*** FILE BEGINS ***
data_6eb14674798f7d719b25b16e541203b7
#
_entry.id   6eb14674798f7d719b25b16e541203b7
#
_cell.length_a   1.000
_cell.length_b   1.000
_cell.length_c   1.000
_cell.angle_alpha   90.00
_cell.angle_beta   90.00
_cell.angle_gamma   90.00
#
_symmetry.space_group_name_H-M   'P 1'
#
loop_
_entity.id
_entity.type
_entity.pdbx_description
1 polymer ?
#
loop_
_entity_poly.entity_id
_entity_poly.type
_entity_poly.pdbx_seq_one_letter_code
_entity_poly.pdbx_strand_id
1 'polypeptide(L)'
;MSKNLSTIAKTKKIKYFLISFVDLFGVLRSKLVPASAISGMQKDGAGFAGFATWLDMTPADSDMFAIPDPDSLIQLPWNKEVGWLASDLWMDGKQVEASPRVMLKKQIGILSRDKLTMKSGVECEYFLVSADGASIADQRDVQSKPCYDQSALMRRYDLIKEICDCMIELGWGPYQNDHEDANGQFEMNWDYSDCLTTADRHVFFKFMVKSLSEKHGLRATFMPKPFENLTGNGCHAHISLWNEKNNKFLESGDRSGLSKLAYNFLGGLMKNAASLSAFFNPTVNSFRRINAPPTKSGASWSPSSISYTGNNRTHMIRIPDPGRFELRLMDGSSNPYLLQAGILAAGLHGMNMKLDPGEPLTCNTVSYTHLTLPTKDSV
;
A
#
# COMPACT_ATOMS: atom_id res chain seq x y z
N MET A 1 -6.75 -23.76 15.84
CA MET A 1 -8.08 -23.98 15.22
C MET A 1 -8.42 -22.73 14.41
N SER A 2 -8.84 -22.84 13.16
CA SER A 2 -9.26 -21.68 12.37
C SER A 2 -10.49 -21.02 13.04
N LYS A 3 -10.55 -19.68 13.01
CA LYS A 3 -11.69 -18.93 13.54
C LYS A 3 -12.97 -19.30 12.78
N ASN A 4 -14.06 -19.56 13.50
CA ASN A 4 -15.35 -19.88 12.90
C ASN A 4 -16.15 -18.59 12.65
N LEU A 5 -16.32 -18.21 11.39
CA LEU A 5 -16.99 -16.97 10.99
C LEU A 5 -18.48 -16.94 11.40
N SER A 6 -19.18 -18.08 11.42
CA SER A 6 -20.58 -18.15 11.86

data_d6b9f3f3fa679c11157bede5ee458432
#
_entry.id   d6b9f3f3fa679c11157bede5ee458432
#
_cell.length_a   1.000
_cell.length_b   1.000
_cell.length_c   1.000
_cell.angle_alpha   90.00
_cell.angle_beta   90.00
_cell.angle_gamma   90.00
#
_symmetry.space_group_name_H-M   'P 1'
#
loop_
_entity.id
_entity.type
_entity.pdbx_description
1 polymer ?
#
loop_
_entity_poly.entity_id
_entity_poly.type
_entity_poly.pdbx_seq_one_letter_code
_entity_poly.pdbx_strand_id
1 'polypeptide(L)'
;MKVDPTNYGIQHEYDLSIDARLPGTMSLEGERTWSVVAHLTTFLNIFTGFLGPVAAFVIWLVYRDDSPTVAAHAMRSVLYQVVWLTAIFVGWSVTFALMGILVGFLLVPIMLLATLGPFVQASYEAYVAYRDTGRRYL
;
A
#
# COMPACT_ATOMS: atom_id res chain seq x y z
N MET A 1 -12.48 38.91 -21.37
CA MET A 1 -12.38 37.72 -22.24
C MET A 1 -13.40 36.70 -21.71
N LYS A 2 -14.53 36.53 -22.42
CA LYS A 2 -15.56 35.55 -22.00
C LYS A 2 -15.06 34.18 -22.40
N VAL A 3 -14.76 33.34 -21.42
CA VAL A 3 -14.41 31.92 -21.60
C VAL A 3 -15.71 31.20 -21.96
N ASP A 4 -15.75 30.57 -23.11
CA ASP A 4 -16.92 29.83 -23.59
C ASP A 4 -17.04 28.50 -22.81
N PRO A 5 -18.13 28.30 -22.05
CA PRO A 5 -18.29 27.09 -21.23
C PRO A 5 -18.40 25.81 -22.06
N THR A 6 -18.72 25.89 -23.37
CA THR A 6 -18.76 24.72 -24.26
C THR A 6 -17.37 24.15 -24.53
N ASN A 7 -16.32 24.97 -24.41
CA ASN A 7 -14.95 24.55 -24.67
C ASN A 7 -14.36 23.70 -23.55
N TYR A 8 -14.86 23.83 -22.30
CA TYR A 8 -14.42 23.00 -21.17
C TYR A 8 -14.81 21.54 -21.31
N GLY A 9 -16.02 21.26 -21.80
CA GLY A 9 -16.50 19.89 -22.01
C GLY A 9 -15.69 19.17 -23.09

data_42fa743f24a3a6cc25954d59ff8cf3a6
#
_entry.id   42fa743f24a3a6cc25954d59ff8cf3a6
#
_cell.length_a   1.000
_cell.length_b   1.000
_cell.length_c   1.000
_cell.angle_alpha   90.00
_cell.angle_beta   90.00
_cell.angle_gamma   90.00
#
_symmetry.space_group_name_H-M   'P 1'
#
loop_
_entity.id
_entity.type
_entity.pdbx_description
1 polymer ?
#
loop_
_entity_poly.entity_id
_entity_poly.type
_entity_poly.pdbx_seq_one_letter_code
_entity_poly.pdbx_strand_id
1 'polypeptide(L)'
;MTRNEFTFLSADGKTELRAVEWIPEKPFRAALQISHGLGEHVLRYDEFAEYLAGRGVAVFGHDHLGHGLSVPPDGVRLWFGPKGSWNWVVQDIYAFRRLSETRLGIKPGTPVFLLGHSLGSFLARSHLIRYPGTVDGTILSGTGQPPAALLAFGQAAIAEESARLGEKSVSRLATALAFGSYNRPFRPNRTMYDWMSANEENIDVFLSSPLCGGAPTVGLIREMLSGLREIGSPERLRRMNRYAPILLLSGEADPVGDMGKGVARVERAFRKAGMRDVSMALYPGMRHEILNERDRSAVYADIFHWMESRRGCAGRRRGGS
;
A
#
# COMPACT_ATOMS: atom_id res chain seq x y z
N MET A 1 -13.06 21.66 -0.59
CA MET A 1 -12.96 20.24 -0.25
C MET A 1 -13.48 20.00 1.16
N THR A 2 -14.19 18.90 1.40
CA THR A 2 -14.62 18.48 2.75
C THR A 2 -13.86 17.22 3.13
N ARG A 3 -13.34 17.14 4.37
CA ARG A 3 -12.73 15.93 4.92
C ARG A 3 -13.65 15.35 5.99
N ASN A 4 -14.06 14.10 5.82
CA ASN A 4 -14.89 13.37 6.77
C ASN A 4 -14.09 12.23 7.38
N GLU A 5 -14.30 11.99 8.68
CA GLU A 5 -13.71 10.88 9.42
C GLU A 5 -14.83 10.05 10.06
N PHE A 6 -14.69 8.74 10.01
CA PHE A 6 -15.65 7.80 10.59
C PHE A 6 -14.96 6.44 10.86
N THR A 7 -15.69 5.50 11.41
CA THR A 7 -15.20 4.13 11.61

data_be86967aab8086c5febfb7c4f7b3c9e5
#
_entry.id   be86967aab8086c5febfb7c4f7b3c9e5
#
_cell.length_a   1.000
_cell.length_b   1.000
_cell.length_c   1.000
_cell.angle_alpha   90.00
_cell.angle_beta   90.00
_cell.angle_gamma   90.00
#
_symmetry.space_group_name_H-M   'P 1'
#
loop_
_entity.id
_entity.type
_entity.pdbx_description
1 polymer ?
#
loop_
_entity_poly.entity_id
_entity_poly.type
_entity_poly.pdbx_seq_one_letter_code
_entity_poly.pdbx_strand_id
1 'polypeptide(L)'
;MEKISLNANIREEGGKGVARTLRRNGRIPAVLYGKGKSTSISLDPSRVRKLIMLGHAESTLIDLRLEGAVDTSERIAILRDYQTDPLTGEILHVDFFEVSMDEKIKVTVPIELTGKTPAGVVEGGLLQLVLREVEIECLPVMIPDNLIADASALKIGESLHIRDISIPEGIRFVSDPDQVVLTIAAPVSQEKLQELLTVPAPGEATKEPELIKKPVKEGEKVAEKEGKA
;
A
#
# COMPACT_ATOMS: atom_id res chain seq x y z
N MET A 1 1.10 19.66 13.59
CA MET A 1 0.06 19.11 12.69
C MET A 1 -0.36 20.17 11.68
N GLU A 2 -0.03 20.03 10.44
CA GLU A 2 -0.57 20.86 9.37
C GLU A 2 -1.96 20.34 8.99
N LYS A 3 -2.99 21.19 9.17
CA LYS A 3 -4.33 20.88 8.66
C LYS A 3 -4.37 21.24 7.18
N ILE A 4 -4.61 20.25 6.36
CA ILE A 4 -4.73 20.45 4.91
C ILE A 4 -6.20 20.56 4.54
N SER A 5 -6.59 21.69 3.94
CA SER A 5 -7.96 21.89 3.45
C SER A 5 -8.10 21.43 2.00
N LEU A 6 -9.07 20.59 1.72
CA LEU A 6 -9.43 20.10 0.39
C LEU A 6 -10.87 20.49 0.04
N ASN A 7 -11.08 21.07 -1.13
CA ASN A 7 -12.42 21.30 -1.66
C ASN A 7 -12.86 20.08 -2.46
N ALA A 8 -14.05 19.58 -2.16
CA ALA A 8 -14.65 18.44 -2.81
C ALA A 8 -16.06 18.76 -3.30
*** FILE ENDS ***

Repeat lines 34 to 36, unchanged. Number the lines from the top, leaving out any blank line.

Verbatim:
N SER A 2 -8.84 -22.84 13.16
CA SER A 2 -9.26 -21.68 12.37
C SER A 2 -10.49 -21.02 13.04